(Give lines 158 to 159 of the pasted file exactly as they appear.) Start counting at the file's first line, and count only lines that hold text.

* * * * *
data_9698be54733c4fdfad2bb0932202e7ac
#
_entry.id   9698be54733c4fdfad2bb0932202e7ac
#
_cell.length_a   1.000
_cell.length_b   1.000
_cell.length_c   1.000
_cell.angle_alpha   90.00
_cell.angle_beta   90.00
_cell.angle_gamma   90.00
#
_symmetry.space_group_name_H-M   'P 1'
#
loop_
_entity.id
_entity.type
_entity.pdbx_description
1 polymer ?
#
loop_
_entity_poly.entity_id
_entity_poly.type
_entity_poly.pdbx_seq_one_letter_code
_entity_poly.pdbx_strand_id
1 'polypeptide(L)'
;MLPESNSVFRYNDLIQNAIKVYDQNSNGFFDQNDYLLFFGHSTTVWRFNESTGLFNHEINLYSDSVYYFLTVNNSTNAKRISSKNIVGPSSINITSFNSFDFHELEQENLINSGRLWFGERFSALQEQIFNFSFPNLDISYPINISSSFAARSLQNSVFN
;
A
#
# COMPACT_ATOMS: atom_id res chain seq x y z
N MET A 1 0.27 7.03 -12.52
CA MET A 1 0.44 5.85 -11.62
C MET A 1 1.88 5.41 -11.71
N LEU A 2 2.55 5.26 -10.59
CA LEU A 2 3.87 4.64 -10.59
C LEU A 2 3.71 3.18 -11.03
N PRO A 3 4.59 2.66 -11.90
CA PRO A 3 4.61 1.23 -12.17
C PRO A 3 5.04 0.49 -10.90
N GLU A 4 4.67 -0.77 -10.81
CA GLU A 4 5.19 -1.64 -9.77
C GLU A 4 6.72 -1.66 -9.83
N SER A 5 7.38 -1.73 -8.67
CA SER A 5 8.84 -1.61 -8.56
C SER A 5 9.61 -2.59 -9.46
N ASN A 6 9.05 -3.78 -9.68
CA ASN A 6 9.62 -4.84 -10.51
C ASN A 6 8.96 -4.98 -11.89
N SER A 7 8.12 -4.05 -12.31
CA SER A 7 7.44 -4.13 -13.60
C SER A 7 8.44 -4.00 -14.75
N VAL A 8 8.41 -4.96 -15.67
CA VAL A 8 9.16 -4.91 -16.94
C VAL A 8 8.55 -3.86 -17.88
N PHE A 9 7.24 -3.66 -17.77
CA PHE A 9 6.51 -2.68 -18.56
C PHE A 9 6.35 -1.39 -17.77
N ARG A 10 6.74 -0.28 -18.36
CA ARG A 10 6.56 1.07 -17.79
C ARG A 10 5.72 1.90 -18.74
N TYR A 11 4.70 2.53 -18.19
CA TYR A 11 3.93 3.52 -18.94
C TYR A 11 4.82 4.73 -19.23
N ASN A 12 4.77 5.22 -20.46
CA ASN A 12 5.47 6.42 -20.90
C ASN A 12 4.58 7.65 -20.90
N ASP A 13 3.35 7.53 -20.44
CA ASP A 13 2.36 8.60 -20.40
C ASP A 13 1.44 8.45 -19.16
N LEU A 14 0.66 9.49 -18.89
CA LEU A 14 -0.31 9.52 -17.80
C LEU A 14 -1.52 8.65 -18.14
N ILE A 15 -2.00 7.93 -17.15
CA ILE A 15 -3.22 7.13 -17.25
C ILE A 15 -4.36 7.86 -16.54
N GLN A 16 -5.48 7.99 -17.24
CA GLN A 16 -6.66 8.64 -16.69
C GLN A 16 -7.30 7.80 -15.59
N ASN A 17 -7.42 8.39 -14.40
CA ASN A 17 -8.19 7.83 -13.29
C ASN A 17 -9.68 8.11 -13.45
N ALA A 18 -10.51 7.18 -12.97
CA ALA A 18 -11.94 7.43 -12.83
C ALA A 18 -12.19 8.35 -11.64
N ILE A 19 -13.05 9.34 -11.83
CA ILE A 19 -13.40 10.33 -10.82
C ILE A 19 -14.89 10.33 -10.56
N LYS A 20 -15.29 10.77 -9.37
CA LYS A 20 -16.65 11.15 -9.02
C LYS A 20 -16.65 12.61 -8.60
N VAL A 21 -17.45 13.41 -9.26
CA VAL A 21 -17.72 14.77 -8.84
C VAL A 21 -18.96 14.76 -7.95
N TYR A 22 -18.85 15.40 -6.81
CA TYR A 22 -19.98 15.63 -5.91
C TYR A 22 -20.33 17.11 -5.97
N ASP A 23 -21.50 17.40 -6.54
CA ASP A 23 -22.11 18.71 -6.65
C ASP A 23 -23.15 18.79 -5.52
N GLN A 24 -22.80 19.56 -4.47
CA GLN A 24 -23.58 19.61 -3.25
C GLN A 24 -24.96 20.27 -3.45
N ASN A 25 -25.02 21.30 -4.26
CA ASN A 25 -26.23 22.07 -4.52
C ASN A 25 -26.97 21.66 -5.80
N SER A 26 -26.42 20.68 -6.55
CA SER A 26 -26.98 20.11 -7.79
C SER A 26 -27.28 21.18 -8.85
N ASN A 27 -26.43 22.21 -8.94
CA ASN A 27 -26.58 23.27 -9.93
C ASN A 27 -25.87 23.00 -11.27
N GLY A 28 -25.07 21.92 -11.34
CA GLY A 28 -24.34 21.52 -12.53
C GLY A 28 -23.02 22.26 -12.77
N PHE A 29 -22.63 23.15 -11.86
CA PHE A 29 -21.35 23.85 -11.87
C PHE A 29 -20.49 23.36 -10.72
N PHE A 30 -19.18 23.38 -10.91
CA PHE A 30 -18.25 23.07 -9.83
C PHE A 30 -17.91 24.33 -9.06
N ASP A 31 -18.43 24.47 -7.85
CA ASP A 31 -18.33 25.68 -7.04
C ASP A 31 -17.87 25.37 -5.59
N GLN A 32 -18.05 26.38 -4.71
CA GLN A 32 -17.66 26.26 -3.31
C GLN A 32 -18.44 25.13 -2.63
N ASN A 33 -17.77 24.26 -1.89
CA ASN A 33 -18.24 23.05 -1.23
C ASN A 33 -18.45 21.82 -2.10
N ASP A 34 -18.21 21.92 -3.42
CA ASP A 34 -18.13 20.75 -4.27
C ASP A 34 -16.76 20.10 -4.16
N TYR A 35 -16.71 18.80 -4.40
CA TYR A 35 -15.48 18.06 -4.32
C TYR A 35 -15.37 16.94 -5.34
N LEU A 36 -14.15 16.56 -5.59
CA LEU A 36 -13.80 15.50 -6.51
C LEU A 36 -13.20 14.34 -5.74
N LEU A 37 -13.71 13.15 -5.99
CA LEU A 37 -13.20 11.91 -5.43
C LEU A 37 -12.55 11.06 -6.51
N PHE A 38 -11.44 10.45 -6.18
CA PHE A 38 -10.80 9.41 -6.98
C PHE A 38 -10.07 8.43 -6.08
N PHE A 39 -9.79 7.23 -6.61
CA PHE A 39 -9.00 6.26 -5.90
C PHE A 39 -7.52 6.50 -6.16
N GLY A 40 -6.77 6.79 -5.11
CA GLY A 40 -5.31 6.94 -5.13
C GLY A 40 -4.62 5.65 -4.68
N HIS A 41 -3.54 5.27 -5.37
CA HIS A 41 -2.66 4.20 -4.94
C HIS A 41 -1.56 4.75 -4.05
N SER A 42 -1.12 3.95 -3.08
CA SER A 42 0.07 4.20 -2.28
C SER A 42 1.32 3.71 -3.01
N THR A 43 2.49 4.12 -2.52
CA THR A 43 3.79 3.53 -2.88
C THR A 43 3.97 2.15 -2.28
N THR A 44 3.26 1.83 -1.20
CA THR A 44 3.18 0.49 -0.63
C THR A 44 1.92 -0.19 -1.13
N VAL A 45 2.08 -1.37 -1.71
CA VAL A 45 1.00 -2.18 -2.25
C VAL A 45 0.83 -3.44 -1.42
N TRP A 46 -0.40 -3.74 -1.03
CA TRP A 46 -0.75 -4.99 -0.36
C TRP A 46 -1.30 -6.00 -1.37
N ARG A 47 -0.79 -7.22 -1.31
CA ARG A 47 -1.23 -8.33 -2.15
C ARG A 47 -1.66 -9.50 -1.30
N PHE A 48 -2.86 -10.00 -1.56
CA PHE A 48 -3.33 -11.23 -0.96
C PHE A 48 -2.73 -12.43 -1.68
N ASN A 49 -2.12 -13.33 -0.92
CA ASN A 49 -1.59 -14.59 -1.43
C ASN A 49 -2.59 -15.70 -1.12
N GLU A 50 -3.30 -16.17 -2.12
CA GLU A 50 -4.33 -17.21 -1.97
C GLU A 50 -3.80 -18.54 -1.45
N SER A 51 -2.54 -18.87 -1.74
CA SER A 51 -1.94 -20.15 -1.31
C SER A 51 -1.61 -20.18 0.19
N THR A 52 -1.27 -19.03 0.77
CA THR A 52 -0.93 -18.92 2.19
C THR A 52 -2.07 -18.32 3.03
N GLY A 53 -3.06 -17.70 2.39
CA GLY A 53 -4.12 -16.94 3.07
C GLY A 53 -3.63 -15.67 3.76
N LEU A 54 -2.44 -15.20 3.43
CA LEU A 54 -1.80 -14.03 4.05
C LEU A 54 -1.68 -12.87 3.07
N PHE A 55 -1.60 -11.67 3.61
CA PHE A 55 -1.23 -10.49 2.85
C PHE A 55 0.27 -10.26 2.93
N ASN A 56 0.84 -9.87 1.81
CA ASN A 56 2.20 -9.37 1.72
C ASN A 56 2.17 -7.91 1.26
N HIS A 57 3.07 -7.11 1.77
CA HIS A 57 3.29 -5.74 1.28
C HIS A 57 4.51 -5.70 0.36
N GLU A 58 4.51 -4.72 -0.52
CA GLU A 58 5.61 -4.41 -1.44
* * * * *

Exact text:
CA THR A 43 3.79 3.53 -2.88
C THR A 43 3.97 2.15 -2.28